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Gender identity disorder was added to the Diagnostic and Statistical Manual of Mental Disorders by the American Psychiatric Association in 1980. The move was seen as a way towards ensuring that people suffering from gender dysphoria get access to medical attention despite the controversy surrounding the disorder. Speaking about controversy, gender identity disorder can be emotive and life threatening as seen in the film Boys Don’t Cry. This paper focuses on Teena Ray Brandon, the main character in Boys Don’t Cry, mainly addressing the gender dysphoria as it appears in Brandon Teena’s case.
Boys Don’t Cry is a film, which premiered on October 8, 1999 and was directed by Kimberly Peirce. It is based on the experiences of transgender people. The film starts with the birth of an anatomically female transgender man Teena Ray Brandon. Her condition is discovered by her former girlfriend’s brother who then targeted her with physical threats. His antics, which include a bar fight, lead him to being evicted from the trailer of his cousin. Teena Brandon, using the name Brandon Teena, moves to a new location in Falls City where he meets new friends Tom Nissen (played by Brendan Sexton III), John Lotter (played by Peter Sarsgaard), Candace (played by Alicia Goranson), and Lana Tisdel (played by Chloe Sevigny). Brandon then develops an intimate relationship with Lana; she is totally unaware that Brandon has gender-dysphoria problems (Peirce, 2000)
Due to his troubled past, Brandon is put in a women’s section in the prison of Falls City. Lana bails him out and starts to wonder why he was put in a women’s prison. However, he convinces her that he was born with a hermaphrodite condition and he was due to undergo a sex change operation. Lana assures him that she will still love him despite his condition. Tom and John, who were ex-convicts, become suspicious of Brandon’s sexual orientation and demand that Brandon removes his pants, thus showing his genitals. Lana avoids this scenario as they bungle him into Lana’s car and drive off to an unknown place where they physically assault and rape him. Brandon later escapes from his captors and is convinced by his girlfriend Lana to file a complaint with the police (Peirce, 2000).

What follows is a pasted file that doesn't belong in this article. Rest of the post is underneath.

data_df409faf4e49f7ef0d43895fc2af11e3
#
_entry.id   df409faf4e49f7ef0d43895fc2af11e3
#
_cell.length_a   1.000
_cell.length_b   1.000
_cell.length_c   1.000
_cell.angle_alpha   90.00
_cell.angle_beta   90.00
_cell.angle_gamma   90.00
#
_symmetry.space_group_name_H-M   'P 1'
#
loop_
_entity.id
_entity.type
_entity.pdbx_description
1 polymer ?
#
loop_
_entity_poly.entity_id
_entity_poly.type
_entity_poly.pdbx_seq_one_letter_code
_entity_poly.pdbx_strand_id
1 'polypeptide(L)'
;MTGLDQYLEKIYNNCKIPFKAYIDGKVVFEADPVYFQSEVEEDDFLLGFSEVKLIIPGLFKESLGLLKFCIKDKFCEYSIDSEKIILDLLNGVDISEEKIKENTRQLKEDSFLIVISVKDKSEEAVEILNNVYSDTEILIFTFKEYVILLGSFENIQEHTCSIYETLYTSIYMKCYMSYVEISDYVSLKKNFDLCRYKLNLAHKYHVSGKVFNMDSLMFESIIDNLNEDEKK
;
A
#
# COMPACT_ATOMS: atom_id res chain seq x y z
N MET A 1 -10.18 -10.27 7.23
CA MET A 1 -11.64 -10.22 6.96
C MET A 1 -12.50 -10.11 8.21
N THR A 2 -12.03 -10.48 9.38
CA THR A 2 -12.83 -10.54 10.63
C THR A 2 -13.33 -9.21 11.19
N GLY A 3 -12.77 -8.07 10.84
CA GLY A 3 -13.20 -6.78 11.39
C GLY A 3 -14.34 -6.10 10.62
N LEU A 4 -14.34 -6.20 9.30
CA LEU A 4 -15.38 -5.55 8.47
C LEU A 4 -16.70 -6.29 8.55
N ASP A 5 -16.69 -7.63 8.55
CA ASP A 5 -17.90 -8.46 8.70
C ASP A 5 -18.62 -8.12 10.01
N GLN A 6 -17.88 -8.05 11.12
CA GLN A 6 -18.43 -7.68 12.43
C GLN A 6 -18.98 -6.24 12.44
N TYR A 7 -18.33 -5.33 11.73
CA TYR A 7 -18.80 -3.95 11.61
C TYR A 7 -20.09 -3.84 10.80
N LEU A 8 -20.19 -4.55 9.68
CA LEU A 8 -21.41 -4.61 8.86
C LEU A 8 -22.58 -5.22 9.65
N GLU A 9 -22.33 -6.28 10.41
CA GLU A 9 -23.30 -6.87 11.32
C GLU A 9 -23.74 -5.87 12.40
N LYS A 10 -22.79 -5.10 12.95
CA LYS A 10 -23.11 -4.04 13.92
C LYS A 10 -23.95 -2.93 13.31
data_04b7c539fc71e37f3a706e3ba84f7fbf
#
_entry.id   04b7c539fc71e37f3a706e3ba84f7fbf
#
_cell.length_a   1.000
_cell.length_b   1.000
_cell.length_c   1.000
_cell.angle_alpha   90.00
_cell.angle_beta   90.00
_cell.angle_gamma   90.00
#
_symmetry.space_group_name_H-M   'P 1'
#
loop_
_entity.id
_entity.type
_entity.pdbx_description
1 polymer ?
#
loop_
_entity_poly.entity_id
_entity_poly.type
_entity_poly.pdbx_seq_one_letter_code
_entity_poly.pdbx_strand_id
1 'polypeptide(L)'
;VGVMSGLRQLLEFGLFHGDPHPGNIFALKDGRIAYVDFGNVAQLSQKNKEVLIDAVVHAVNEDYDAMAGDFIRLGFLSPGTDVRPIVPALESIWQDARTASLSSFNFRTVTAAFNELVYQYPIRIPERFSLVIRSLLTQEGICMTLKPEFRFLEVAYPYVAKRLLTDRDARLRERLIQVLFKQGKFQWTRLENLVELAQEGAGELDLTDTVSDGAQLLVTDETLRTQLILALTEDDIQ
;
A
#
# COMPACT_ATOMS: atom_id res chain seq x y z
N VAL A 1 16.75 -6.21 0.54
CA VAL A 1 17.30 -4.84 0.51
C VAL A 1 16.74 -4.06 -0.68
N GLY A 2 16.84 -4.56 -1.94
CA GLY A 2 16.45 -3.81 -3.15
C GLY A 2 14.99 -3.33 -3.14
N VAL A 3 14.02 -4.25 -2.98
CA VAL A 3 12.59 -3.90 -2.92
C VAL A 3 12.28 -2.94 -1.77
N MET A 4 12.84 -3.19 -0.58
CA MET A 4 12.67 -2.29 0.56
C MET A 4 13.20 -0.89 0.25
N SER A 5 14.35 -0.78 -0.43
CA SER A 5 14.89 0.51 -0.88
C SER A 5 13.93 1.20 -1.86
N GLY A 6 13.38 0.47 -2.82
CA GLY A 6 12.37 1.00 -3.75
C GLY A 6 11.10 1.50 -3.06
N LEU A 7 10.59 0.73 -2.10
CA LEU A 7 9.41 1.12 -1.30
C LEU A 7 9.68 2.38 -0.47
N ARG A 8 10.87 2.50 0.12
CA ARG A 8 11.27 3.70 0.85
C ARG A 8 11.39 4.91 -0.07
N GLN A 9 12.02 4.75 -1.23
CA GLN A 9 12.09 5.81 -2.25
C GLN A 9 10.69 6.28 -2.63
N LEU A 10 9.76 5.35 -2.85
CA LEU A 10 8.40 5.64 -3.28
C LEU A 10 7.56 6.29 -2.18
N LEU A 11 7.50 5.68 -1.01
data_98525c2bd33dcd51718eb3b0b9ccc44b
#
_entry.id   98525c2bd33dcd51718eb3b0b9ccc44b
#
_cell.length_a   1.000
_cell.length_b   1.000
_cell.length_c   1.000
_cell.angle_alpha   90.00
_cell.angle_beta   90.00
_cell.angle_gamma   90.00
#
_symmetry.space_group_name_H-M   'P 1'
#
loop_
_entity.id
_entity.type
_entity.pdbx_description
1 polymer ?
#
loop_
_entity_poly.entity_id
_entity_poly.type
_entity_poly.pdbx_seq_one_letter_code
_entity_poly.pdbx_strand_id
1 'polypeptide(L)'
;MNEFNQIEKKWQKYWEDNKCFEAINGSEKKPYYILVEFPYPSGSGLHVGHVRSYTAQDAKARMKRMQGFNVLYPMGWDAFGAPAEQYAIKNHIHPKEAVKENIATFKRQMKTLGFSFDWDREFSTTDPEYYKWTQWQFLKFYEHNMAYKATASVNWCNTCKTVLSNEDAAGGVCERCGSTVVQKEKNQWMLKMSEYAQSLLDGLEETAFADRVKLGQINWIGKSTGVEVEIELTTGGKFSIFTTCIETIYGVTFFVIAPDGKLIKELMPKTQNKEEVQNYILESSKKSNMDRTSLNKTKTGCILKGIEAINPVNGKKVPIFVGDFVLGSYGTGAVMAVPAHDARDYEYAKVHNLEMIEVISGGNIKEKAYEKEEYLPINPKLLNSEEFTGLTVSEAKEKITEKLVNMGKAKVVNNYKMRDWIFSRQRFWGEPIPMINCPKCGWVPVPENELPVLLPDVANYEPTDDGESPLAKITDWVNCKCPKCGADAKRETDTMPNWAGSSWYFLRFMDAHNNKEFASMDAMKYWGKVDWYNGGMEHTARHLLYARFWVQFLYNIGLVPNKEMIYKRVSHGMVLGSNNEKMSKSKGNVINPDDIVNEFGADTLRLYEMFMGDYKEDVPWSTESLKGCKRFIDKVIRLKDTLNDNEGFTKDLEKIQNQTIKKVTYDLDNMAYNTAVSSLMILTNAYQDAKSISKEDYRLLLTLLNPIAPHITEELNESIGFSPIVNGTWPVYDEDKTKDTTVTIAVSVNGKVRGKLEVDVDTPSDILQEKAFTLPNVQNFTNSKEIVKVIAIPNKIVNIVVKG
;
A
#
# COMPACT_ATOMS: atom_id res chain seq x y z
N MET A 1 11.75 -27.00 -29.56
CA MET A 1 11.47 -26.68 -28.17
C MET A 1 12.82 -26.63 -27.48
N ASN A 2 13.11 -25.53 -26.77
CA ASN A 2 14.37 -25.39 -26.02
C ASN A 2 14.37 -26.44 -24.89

Then the two captors, Tom and John, plot to kill Brandon who is seen hiding in a location in Candace’s remote house. Brandon is shot by John and dies on the spot while Candace is shot by Tom in the head. Lana attempts to stop them by screaming but is almost shot by Tom, were it not for the intervention of John. They later flee the scene and leave Lana lying next to the cadaver of Brandon. The movie ends sadly where Lana is seen lying next to Brandon’s dead body the following morning. Lana is comforted by her mum as they leave Falls City, and a letter that Brandon wrote to Lana is read in the background (Peirce, 2000).
Symptoms & Diagnosis
Brandon experieenced a range of symptoms that depicted his transgender problem. For instance, he felt a strong dislike for his own genitalia and felt a strong desire to alter it or completely remove it. He was very comfortable in his most preferred gender identity as a male. He developed strong feelings of the conflict between his gender identity and the biological sex, as he expressed this by telling the police that he experiences a gender identity crisis. Brandon hid the female physical developmental traits such as hips, breasts, derriere, or hair despite expressing his emotional feelings by crying and the tone in his voice which betrayed him. By dressing like a male and establishing emotional connections with the ladies such as Lana, Brandon further indicated that he experienced gender dysphoria, while twisting his name from Teena Brandon to Brandon Teena may be seen as the ultimate symptom of this condition (National Health Service, 2014).
Nature of Gender Identity Disorder as depicted by Brandon
Brandon was born with the gender-dysphoria problem. Given that this issue arises during ones birth, it is seen as a part of the human condition. Therefore, it is not a psychiatric disorder itself but an intense feeling in the minds of the victims that one’s body is inconsistent with their most preferred gender (Glicksman, 2013). Many research studies argue that the condition results from hormonal problems in the brain. The condition is thus classified as a disorder owing to the anxiety, confusion, and stigma that the patient experiences.